Fig. 6 (right). Bishop's Cap with the position of Shelter Cave (white circle) as seen from approximately southwest. Google Earth image.



Scaphiopus couchii—Couch's Spadefoot (Brattstrom 1964: cf.)
Lithobates pipiens—Leopard Frog (Brattstrom 1964: cf.)


Gopherus morafkai—Morafka's Tortoise (Van Devender et al. 1976)


Plestiodon obsoletus—Great Plains Skink (Brattstrom 1964)
Phrynosoma cornutum—Texas Horned Lizard (Brattstrom 1964)
Crotaphytus collaris—Eastern Collared Lizard (Brattstrom 1964)
Coluber constrictor—Racer (Brattstrom 1964)
Masticophis flagellum—Coachwhip (Brattstrom 1964)
Lampropeltis getula—Common Kingsnake (Brattstrom 1964)
Pituophis catenifer—Gopher Snake (Brattstrom 1964)
Bogertophis subocularis—Trans-Pecos Rat Snake (Brattstrom 1964)
Trimorphodon vilkinsonii —Chihuahuan Lyre Snake (UTEP)
Crotalus atrox—Western Diamondback Rattlesnake (Brattstrom 1964)


Nothrotheriops shastensis—Shasta Ground Sloth (Harris 1993c)
Tamias sp.—Chipmunk UTEP
Geomyidae—Pocket Gopher (Harris 1993c: ?)
Microtus montanus—Montane Vole (Smartt 1977: cf.)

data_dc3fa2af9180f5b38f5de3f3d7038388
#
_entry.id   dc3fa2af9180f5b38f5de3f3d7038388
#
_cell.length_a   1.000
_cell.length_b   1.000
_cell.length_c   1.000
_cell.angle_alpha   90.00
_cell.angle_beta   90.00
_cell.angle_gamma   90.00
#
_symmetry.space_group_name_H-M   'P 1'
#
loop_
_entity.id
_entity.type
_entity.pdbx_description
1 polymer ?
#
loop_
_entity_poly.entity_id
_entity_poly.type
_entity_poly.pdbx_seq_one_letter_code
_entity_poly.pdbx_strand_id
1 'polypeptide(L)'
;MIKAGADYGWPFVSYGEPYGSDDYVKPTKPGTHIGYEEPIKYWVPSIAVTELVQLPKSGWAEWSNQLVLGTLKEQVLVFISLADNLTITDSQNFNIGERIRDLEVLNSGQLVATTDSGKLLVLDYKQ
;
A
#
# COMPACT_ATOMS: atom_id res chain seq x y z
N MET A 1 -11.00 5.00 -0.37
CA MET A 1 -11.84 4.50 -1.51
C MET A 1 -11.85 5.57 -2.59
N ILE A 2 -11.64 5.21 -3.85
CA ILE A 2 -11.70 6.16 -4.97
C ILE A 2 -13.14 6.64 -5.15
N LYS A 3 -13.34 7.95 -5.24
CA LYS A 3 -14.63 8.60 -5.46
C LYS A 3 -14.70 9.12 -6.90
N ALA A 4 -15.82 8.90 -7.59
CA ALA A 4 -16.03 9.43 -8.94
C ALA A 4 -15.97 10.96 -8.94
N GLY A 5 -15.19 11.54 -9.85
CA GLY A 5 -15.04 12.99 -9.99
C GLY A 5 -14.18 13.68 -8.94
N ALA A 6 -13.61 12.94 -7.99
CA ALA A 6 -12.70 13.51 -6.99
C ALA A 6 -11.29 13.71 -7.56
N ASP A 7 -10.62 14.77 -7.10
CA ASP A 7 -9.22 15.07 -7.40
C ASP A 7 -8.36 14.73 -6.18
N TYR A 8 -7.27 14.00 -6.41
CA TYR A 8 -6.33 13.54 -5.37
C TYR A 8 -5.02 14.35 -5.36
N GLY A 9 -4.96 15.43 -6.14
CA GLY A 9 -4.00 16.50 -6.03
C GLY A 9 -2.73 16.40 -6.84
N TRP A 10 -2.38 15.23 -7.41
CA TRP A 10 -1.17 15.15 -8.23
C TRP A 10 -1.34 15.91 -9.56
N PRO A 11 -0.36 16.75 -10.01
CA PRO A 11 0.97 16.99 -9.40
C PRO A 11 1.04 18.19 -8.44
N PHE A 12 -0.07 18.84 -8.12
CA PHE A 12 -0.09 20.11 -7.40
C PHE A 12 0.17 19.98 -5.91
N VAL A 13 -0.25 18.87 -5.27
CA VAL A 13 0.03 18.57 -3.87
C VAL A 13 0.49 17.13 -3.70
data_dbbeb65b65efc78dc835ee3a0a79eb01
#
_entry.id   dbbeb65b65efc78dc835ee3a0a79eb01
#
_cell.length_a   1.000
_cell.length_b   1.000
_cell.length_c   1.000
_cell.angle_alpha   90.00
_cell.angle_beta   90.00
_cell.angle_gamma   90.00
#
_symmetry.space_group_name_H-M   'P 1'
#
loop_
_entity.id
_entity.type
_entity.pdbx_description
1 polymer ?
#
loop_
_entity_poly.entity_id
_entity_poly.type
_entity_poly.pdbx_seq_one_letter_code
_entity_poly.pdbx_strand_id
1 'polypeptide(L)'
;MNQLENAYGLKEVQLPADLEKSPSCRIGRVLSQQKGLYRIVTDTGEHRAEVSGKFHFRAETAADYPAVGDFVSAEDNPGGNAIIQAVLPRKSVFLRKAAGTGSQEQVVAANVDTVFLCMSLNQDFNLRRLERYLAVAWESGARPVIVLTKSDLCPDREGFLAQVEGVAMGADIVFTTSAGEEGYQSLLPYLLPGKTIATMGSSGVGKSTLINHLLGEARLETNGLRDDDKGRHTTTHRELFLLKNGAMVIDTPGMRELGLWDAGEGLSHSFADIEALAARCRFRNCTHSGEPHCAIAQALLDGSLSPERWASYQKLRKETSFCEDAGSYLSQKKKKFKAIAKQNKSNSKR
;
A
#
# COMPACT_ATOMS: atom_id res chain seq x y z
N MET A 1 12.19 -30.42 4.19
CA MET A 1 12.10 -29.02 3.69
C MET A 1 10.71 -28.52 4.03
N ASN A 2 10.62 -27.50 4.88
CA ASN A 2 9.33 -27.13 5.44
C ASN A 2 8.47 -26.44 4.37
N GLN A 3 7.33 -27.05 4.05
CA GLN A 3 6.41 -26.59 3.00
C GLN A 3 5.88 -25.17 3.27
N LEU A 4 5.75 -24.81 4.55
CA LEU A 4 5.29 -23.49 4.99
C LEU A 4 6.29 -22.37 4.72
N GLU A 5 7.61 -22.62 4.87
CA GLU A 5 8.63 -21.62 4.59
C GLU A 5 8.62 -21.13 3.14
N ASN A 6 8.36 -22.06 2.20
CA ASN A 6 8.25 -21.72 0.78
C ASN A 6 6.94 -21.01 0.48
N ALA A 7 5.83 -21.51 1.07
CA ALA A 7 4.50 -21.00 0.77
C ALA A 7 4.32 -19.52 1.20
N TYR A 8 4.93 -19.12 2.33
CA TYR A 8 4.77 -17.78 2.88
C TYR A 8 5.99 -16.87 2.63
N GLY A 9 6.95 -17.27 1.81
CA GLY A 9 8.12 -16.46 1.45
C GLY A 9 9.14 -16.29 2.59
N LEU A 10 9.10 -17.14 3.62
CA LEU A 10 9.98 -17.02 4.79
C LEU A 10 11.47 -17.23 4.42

Neotoma cinerea—Bushy-tailed Woodrat (Harris 1993c)
Lepus californicus—Black-tailed Jackrabbit (Harris 1993c)
Sylvilagus audubonii—Desert Cottontail UTEP
Notiosorex harrisi—Harris' Shrew (Carraway 2010)
Lynx rufus—Bobcat (Harris 1993c)
Canis latrans—Coyote (Harris 1993c)
Urocyon/Vulpes—Fox (Harris 1985)
Taxidea taxus—American Badger (Harris 1993c)
Spilogale gracilis—Western Spotted Skunk (Hall 1936)

Spilogale leucoparia

Mephitis mephitis—Striped Skunk (Harris 1993c)
Equus conversidens—Mexican Horse (this volume)
Equus scotti—Scott's Horse (Harris data: cf.)
Camelops sp.—American Camel (Stock 1932)
Odocoileus sp.—Deer (Harris 1993c)
Capromeryx sp.—Miniature Pronghorn (Harris 1993c)
Stockoceros conklingi—Stock's Pronghorn (Stock 1930)
Ovis canadensis—Bighorn Sheep (Harris 1993c)


Anabernicula gracilenta—Graceful Pygmy Goose (Howard 1964)
Anser albifrons—Greater White-fronted Goose Howard and Miller 1933 (?)